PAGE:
Would you make your 7 year old daughter wear deodorant?

Can a 7-year-old wear deodorant?  That’s the question raised in the latest eyebrow-raising  Mail on Sunday story about a woman who makes her 7-year-old daughter wear deodorant to school because she is very active and gets a bit sweaty [here].

Woman applying deodorant but can a 7-year-old wear deodorant?
source: www.ehow.com

Despite the reason for this vigilance to her daughter’s personal hygiene being to prevent the poor child being bullied, her mother has chosen to share her daughter’s perspiration problems with the media, thus ensuring that all anonymity is forfeit and, in my view, vastly increasing the likelihood that the girl will be subject to negative comments.

I always assumed that perspiration problems didn’t really begin until puberty but no, the loyal commentators on Daily Mail.co.uk are adamant that children can get a bit whiffy prior to anything hormonal happening. Presumably, they live in areas where soap is as rare as hen’s teeth and giving a child a nightly bath is an infringement of their human rights.

Can a 7-year-old wear deodorant? Caitlin will be 7 in November and aside from encouraging her to wash, the thought of introducing products like deodorant hasn’t even crossed my mind.

Using deodorant whilst innocuous enough in itself (assuming you use a paraben free one) is the potential tip of an iceberg of personal grooming which, apart from being expensive raises a number of feminist questions.

Why should we wax?  Why should we have to look like a plucked chicken with skin smoother than a basted Christmas bird?

It’s a matter of personal choice of course and I think what rankles most about this story is the fact that the little girl is having her personal choice taken away and is being pushed down a route which is likely to encompass more grooming that a Made in Chelsea v TOWIE showdown.

For heaven’s sake let kids be kids.  They’ll hit puberty soon enough and, in all likelihood earlier than in my generation. Plenty of time to start giving them complexes about sweating and looking like Chewbacca (although that may just be me) when Mother Nature actually arrives.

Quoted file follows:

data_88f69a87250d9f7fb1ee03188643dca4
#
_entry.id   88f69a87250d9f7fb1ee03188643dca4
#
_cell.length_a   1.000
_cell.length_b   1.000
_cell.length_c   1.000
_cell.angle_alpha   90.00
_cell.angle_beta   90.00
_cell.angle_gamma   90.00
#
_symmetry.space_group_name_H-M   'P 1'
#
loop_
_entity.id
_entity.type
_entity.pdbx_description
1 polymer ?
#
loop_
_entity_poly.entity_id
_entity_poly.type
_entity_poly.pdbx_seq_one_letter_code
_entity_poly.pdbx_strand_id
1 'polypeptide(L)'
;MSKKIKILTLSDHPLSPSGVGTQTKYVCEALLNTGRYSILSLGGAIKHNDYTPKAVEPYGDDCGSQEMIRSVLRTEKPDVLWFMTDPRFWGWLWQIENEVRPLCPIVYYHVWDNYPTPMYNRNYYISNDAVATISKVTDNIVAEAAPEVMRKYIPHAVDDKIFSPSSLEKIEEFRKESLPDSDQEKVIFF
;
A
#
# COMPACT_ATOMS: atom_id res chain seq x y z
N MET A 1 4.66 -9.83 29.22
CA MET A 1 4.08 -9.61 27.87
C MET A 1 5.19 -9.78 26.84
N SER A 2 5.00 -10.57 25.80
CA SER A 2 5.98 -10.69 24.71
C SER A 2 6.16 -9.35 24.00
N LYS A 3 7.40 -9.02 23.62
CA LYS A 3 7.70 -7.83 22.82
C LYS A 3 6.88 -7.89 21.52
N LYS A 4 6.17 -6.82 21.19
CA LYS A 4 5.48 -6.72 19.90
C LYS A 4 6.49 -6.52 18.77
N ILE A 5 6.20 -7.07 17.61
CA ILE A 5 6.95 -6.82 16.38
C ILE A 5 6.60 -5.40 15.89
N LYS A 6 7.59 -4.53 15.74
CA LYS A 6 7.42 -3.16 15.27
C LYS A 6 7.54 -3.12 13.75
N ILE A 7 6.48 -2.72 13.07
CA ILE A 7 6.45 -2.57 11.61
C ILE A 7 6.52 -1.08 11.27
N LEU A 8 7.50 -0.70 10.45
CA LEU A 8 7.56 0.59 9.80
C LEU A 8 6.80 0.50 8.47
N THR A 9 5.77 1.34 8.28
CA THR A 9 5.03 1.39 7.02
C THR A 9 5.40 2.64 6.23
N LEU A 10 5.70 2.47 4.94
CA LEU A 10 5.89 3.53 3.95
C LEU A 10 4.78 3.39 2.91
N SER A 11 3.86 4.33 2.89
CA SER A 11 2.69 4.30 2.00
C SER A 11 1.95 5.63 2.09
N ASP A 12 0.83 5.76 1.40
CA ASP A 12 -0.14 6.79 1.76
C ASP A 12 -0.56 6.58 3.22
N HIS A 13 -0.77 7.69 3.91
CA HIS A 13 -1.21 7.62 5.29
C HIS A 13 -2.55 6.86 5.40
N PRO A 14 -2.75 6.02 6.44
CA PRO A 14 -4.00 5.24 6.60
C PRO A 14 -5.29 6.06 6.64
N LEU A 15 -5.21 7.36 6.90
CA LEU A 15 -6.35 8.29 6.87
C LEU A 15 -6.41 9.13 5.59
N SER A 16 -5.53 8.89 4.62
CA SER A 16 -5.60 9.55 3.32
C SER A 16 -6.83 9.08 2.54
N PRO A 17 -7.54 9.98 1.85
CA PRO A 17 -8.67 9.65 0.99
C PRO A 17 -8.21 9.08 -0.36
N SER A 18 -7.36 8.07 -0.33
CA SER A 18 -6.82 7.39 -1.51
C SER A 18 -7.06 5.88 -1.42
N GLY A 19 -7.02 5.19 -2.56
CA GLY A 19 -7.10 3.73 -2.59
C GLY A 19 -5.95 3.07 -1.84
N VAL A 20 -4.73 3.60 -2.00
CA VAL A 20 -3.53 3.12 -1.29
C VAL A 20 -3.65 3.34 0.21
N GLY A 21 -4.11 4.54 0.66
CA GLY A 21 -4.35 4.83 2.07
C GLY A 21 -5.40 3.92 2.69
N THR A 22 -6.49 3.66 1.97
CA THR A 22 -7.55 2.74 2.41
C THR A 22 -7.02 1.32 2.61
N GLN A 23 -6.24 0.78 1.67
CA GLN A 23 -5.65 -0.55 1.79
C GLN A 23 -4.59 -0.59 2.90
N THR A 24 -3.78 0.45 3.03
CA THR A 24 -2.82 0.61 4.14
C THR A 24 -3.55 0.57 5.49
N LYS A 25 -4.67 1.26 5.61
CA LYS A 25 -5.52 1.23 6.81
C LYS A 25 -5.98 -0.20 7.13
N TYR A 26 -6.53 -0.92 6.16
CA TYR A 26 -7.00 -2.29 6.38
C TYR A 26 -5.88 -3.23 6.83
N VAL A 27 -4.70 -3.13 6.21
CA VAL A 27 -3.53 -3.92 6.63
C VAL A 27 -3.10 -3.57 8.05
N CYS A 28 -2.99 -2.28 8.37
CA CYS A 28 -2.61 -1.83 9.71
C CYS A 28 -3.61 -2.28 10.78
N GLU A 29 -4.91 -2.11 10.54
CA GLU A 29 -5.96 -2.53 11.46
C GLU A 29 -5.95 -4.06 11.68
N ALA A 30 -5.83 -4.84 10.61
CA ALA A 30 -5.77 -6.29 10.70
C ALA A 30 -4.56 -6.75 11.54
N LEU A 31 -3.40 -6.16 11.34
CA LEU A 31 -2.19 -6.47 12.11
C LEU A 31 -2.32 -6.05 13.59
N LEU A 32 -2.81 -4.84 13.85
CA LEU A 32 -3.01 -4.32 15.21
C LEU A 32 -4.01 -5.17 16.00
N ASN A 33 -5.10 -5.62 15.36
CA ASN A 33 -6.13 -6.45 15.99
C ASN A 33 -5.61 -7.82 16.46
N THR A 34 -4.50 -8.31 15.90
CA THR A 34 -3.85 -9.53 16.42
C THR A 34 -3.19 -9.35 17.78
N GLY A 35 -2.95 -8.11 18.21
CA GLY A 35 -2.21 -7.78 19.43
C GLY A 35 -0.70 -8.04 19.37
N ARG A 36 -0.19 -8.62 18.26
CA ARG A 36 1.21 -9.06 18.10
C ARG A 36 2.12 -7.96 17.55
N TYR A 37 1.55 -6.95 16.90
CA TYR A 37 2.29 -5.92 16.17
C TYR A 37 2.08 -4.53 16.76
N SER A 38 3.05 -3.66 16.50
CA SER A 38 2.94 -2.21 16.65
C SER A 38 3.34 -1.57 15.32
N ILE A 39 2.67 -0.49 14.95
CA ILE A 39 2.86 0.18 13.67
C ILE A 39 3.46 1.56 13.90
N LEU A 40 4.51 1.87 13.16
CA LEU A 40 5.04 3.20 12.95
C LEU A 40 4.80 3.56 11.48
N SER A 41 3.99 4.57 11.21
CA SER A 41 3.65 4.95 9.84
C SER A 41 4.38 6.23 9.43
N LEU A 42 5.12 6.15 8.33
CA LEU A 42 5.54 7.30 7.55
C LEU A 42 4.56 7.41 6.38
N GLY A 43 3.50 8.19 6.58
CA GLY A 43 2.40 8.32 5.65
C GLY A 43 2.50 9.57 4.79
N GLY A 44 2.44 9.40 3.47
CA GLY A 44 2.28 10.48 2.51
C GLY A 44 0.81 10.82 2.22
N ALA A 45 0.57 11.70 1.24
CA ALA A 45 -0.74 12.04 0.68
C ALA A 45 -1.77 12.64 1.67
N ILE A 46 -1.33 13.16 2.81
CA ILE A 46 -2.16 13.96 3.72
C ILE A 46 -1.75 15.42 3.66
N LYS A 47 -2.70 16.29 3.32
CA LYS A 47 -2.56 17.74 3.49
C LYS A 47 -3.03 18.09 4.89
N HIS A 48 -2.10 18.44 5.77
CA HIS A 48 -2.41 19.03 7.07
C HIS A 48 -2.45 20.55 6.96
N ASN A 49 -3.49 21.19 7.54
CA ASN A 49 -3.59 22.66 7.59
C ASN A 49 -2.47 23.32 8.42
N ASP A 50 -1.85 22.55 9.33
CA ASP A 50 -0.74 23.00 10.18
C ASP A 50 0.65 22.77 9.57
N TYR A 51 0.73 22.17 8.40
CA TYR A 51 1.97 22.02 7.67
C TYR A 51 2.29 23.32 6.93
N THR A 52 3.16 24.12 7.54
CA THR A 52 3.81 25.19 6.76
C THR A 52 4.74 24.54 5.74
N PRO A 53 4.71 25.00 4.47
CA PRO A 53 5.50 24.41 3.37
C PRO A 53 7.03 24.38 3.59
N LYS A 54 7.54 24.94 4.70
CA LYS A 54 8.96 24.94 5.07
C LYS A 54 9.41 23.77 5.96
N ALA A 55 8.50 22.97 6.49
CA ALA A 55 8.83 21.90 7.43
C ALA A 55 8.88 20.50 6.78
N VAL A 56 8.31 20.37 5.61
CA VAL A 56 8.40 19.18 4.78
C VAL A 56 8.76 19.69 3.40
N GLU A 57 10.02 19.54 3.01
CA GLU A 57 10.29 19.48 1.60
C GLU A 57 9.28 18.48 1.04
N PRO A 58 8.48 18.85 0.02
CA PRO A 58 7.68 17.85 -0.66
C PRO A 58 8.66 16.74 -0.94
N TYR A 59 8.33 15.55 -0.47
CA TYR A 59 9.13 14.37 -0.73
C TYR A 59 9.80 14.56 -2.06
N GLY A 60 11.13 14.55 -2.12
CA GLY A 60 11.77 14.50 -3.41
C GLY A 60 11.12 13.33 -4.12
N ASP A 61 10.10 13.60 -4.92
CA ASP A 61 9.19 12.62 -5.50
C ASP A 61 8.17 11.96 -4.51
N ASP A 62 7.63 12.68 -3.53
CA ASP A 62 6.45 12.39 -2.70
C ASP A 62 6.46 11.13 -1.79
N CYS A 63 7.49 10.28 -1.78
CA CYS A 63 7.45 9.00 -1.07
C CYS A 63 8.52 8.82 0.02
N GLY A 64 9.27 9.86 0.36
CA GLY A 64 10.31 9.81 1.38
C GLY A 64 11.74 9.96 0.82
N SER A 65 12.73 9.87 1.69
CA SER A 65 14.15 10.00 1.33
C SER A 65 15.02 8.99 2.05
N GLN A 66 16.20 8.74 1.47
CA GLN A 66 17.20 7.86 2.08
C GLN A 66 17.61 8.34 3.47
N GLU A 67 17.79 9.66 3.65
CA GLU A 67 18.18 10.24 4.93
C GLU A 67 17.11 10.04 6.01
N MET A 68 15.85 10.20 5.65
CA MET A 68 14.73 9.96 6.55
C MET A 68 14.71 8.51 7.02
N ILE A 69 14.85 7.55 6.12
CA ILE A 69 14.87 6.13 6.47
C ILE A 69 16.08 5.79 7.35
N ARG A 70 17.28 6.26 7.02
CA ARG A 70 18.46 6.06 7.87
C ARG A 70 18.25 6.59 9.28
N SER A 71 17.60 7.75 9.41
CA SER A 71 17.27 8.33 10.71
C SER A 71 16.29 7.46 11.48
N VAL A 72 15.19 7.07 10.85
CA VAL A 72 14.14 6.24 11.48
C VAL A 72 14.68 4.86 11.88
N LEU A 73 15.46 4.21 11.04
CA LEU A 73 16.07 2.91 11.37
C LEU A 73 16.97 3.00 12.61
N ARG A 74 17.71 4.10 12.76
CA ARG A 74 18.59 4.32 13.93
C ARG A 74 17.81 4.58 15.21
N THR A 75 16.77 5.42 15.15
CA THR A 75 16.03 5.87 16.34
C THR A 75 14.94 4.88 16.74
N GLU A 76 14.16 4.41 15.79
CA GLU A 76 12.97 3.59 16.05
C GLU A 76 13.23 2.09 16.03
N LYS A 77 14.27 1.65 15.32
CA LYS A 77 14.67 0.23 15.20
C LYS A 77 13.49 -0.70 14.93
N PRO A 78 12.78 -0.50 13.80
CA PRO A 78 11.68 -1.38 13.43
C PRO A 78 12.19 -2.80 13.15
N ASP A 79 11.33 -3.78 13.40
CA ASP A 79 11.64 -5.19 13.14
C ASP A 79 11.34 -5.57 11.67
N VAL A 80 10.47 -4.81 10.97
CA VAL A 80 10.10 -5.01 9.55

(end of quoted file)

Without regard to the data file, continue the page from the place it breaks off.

Yet another case, I’m thinking, of a mother projecting her issues onto her child. But I do have sympathy with the mother in question because at the nub of this story is the very real fear we all carry each day of our child being bullied and how best to prevent it.

If there’s one thing I have learned, smothering yourself in organic deodorant isn’t going to prevent it.

Can a 7-year-old wear deodorant? Yes.  Should they?  If twice daily washing and a fresh shirt each morning isn’t dealing with the problem then yes – but more importantly if it is a problem for the child – and not just the parent.

Big Brother IS a Popularity Contest Toya!

Big Brother is a guilty pleasure of mine, along with Candy Crush Saga, Sprite (the Chinese have declared it to be the definitive hang-over cure – the drink that is, not the mythical pixie like creatures), Kendal Mint Cake (although the teeth can’t take it any more) and peanut butter. That’s the good thing about being an old bird. You can be as irrational with your foibles as you like and not even worry about defending them. Were such a thing required, in my defence I will say that keeping up with the kids is very important when your kids are nearly 7 and nearly 5. Sort of.

Toya Washington, Big Brother
Big Brother’s “raging” Toya Washington.  Source:  Channel5.com

In deference to the husband’s loathing of all reality based TV I am dutifully sitting through the World Cup and actually quite enjoying it. It may be because I don’t understand the game but it seems really slooooooow compared to rugby. All that hair gel and hamming. Those coloured trainers – my eyes! Anyway, I digress as usual.

Last night I sat somewhat stunned as Toya, 50% of this week’s “Big Brother Power Couple” and missing some 75% of her mental faculties turned into a screaming banshee of the highest premenstrual order when called a very rude word by Ash – a man who would probably check his appearance in a mirror for five minutes before leaving a burning building. Actually the ‘boy band’ gang of Ash, Marlon and Winston (bull dog by name and brain size) are rather unpleasant. The first two have bemoaned the fact that there are no ‘sluts’ in this year’s house and express viewpoints about women better suited to the 1970s. But boy did Toya go on. And on. And on.